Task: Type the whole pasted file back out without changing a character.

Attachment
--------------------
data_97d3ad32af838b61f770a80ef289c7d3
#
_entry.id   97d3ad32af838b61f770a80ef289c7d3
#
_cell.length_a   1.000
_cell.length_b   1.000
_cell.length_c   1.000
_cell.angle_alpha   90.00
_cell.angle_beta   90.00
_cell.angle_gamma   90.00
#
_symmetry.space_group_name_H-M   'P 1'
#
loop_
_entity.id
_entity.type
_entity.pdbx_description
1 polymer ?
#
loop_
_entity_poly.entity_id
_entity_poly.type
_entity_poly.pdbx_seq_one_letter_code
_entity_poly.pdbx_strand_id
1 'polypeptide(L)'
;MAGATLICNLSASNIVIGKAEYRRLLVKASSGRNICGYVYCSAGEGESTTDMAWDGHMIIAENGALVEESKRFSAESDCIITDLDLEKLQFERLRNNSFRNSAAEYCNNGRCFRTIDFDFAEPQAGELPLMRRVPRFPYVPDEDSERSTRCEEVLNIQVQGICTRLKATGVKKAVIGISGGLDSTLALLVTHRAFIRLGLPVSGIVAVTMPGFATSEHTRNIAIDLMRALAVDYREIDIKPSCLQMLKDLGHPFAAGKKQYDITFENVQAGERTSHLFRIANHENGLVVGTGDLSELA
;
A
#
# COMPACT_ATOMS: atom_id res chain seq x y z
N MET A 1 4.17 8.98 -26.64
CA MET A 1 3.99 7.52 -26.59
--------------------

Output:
data_97d3ad32af838b61f770a80ef289c7d3
#
_entry.id   97d3ad32af838b61f770a80ef289c7d3
#
_cell.length_a   1.000
_cell.length_b   1.000
_cell.length_c   1.000
_cell.angle_alpha   90.00
_cell.angle_beta   90.00
_cell.angle_gamma   90.00
#
_symmetry.space_group_name_H-M   'P 1'
#
loop_
_entity.id
_entity.type
_entity.pdbx_description
1 polymer ?
#
loop_
_entity_poly.entity_id
_entity_poly.type
_entity_poly.pdbx_seq_one_letter_code
_entity_poly.pdbx_strand_id
1 'polypeptide(L)'
;MAGATLICNLSASNIVIGKAEYRRLLVKASSGRNICGYVYCSAGEGESTTDMAWDGHMIIAENGALVEESKRFSAESDCIITDLDLEKLQFERLRNNSFRNSAAEYCNNGRCFRTIDFDFAEPQAGELPLMRRVPRFPYVPDEDSERSTRCEEVLNIQVQGICTRLKATGVKKAVIGISGGLDSTLALLVTHRAFIRLGLPVSGIVAVTMPGFATSEHTRNIAIDLMRALAVDYREIDIKPSCLQMLKDLGHPFAAGKKQYDITFENVQAGERTSHLFRIANHENGLVVGTGDLSELA
;
A
#
# COMPACT_ATOMS: atom_id res chain seq x y z
N MET A 1 4.17 8.98 -26.64
CA MET A 1 3.99 7.52 -26.59